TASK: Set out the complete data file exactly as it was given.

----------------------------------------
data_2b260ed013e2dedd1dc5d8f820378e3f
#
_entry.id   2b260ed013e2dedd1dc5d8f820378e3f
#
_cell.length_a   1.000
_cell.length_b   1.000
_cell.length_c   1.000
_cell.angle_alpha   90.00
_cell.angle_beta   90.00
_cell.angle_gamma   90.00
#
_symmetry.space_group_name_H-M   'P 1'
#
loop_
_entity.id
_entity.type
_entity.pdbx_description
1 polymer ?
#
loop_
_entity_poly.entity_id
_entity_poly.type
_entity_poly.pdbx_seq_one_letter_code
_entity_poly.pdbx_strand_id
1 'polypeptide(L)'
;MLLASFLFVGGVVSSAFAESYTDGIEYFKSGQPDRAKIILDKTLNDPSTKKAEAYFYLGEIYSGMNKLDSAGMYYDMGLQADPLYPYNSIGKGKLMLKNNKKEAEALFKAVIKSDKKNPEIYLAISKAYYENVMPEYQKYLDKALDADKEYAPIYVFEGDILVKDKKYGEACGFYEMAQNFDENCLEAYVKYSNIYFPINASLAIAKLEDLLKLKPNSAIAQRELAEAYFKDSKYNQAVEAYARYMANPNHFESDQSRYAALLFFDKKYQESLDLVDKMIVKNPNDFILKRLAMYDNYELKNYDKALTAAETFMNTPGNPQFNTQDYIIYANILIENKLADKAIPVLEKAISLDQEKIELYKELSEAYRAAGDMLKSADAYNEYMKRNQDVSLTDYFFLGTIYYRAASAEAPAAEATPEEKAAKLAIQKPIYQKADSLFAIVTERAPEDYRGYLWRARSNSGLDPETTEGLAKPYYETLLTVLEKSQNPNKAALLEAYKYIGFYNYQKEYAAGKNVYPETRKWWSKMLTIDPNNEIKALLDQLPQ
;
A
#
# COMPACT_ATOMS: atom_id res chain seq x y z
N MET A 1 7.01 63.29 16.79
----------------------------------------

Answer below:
data_2b260ed013e2dedd1dc5d8f820378e3f
#
_entry.id   2b260ed013e2dedd1dc5d8f820378e3f
#
_cell.length_a   1.000
_cell.length_b   1.000
_cell.length_c   1.000
_cell.angle_alpha   90.00
_cell.angle_beta   90.00
_cell.angle_gamma   90.00
#
_symmetry.space_group_name_H-M   'P 1'
#
loop_
_entity.id
_entity.type
_entity.pdbx_description
1 polymer ?
#
loop_
_entity_poly.entity_id
_entity_poly.type
_entity_poly.pdbx_seq_one_letter_code
_entity_poly.pdbx_strand_id
1 'polypeptide(L)'
;MLLASFLFVGGVVSSAFAESYTDGIEYFKSGQPDRAKIILDKTLNDPSTKKAEAYFYLGEIYSGMNKLDSAGMYYDMGLQADPLYPYNSIGKGKLMLKNNKKEAEALFKAVIKSDKKNPEIYLAISKAYYENVMPEYQKYLDKALDADKEYAPIYVFEGDILVKDKKYGEACGFYEMAQNFDENCLEAYVKYSNIYFPINASLAIAKLEDLLKLKPNSAIAQRELAEAYFKDSKYNQAVEAYARYMANPNHFESDQSRYAALLFFDKKYQESLDLVDKMIVKNPNDFILKRLAMYDNYELKNYDKALTAAETFMNTPGNPQFNTQDYIIYANILIENKLADKAIPVLEKAISLDQEKIELYKELSEAYRAAGDMLKSADAYNEYMKRNQDVSLTDYFFLGTIYYRAASAEAPAAEATPEEKAAKLAIQKPIYQKADSLFAIVTERAPEDYRGYLWRARSNSGLDPETTEGLAKPYYETLLTVLEKSQNPNKAALLEAYKYIGFYNYQKEYAAGKNVYPETRKWWSKMLTIDPNNEIKALLDQLPQ
;
A
#
# COMPACT_ATOMS: atom_id res chain seq x y z
N MET A 1 7.01 63.29 16.79